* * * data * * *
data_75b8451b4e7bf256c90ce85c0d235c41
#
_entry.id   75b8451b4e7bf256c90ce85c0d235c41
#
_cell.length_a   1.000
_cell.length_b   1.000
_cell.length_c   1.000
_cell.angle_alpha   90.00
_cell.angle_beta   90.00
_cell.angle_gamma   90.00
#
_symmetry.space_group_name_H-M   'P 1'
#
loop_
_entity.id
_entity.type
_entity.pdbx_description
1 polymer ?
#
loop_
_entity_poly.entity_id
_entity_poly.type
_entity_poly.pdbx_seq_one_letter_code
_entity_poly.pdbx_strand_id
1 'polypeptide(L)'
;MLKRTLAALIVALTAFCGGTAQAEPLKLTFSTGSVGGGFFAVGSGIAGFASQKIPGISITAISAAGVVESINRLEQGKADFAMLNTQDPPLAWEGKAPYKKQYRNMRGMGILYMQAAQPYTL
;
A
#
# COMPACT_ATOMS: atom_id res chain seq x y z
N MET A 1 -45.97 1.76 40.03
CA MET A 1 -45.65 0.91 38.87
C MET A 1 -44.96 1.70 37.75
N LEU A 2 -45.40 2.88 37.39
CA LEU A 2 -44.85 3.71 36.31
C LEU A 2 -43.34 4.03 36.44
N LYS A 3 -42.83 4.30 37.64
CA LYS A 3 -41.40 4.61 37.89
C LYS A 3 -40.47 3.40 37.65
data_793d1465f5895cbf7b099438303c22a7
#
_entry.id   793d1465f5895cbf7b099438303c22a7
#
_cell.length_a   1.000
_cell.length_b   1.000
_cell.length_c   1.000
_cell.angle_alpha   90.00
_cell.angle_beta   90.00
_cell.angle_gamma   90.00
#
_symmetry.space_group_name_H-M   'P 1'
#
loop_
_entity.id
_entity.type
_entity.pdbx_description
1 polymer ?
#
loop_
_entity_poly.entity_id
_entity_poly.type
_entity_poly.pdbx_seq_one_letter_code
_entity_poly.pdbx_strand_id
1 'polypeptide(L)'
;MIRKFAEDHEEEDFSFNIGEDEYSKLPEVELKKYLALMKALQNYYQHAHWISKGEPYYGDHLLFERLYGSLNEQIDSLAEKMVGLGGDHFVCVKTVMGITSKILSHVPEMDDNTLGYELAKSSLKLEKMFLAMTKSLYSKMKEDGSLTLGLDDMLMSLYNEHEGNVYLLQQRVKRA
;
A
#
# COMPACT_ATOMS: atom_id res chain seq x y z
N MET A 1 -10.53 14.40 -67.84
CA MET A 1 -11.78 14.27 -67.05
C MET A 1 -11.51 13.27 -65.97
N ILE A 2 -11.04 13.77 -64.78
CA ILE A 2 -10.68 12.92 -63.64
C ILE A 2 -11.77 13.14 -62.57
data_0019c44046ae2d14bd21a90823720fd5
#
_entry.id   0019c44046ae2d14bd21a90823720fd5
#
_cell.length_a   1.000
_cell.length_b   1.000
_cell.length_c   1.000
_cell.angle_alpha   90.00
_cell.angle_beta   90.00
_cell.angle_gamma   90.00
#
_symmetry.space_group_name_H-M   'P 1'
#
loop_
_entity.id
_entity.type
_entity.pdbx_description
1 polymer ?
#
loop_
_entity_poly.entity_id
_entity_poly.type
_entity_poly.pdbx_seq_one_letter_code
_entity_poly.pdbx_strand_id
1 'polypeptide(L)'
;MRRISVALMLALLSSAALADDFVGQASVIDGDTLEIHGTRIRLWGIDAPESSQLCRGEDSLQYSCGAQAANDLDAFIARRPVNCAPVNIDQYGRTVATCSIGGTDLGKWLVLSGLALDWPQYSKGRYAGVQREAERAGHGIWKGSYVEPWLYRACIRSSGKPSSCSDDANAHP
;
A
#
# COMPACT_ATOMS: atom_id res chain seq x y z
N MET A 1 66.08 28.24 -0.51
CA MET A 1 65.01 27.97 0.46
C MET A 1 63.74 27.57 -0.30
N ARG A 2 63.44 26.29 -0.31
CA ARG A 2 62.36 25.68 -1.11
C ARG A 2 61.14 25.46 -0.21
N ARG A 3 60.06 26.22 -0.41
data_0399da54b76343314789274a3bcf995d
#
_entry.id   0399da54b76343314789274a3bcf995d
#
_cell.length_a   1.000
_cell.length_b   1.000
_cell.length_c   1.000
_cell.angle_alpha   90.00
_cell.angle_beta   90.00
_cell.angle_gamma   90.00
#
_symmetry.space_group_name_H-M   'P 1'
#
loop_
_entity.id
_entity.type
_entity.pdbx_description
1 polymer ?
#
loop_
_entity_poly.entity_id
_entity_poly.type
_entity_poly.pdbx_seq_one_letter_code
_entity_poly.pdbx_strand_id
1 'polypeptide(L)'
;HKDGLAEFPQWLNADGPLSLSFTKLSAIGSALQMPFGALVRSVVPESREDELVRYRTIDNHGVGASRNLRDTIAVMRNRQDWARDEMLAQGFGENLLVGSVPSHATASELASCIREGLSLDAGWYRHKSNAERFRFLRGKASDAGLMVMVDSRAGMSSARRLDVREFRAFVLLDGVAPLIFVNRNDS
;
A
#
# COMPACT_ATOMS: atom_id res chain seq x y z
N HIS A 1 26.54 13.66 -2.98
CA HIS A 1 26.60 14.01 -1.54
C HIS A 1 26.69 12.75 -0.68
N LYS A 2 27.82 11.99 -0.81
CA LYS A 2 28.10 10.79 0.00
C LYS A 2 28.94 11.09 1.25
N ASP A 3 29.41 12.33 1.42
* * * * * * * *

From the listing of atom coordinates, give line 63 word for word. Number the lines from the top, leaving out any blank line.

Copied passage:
_entity_poly.pdbx_strand_id